The article went on to add that the event was the first step in an effort to generate community support for the charity's efforts, and a group of volunteers was already planning another event in January. Feed My Starving Children has seven full-time sites in Minnesota, Chicago, and Arizona, and if all goes well, Miami will be its eighth.

Minneapolis-based foundation gives Yale School of Drama its largest donation ever

Minneapolis-based Robina Foundation has given the Yale School of Drama its largest donation ever, in the form of an $18 million gift.
According to an article in Yale Daily News, the funds will go toward supporting the Yale Center for New Theatre, which was established in 2008 with a grant from Robina. The Center will be renamed the Binger Center for New Theatre, after Robina Foundation founder James Binger, a passionate advocate of theater.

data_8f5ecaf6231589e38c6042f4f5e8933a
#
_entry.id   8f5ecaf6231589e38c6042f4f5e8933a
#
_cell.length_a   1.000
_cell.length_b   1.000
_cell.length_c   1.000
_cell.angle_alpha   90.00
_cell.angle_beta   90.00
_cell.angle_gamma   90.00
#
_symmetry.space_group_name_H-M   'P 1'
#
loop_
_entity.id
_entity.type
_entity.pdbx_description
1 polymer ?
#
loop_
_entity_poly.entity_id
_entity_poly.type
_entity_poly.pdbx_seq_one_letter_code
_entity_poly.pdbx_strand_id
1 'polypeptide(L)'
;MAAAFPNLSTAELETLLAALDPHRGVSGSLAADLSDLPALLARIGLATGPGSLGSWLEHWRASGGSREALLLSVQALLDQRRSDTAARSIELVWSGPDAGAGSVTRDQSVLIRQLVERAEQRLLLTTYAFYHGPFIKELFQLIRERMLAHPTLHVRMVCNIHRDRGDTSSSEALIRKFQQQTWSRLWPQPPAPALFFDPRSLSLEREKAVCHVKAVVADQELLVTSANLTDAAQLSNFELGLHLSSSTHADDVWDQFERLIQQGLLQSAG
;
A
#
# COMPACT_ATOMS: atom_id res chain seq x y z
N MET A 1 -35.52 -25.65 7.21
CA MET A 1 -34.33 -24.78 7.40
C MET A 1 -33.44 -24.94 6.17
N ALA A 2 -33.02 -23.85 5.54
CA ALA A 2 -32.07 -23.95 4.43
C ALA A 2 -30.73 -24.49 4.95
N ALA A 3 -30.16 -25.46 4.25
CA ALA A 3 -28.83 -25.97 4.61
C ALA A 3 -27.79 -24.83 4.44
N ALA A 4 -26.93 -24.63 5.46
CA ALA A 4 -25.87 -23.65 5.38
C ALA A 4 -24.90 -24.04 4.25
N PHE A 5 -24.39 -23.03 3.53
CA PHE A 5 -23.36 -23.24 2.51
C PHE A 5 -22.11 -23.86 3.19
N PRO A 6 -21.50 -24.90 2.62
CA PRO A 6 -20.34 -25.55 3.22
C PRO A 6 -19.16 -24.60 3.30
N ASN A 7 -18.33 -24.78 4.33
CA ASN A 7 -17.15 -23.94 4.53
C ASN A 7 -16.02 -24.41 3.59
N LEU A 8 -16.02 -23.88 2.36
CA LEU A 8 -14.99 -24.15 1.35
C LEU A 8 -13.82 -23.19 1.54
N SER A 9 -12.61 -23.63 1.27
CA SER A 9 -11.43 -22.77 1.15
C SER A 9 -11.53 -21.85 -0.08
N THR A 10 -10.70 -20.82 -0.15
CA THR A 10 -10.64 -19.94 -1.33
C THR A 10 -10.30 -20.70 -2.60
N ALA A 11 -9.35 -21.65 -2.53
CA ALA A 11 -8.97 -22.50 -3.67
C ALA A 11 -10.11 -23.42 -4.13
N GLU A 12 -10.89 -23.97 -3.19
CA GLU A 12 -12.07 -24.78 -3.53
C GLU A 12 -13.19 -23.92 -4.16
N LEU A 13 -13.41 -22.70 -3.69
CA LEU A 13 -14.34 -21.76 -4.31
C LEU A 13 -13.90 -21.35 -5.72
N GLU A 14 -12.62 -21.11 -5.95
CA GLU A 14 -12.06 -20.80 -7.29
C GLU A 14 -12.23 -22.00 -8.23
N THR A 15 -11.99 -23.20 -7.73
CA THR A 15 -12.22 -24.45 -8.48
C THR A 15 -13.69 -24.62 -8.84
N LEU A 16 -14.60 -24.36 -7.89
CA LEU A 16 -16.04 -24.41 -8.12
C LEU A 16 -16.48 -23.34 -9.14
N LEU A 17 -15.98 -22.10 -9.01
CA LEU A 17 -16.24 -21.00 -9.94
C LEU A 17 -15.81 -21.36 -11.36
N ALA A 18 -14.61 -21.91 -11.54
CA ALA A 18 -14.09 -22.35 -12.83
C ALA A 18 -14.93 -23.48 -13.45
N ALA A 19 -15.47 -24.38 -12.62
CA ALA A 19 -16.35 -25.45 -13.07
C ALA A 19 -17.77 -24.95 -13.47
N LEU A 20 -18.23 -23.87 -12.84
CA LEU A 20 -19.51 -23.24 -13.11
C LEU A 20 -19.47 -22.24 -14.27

The Robina Foundation is a private grantmaking organization that "seeks to positively impact critical social issues by encouraging innovation...and transformative projects," according to the foundation's mission statement.

Minneapolis named a top city for charitable giving

Minneapolis is among the top cities in the nation when it comes to charitable giving and volunteering, according to Scarborough Research.
The firm measures numerous trends throughout the year, including shopping patterns and media behaviors, and ranks the results by city.
For its charitable giving study, it tracked donations and volunteer work from the past year.
Minneapolis was ranked second, after Salt Lake City, in both charitable giving and volunteerism. In a previous Scarborough study, done in 2008, Minneapolis was ranked third in the nation for charitable donations.

HCMC recognized for its unique hospital-based food pantry

A recent article in Kaiser Health News highlighted a distinctive program at the Hennepin County Medical Center (HCMC), in which patients are given food as well as immunizations and prescriptions.
HCMC's pediatric clinic offers a food pantry, one of only a few in the nation that's hospital-based. The pantry, now in its third year of operation, grew out of project that focused on encouraging families to include more fruits and vegetables in their diets.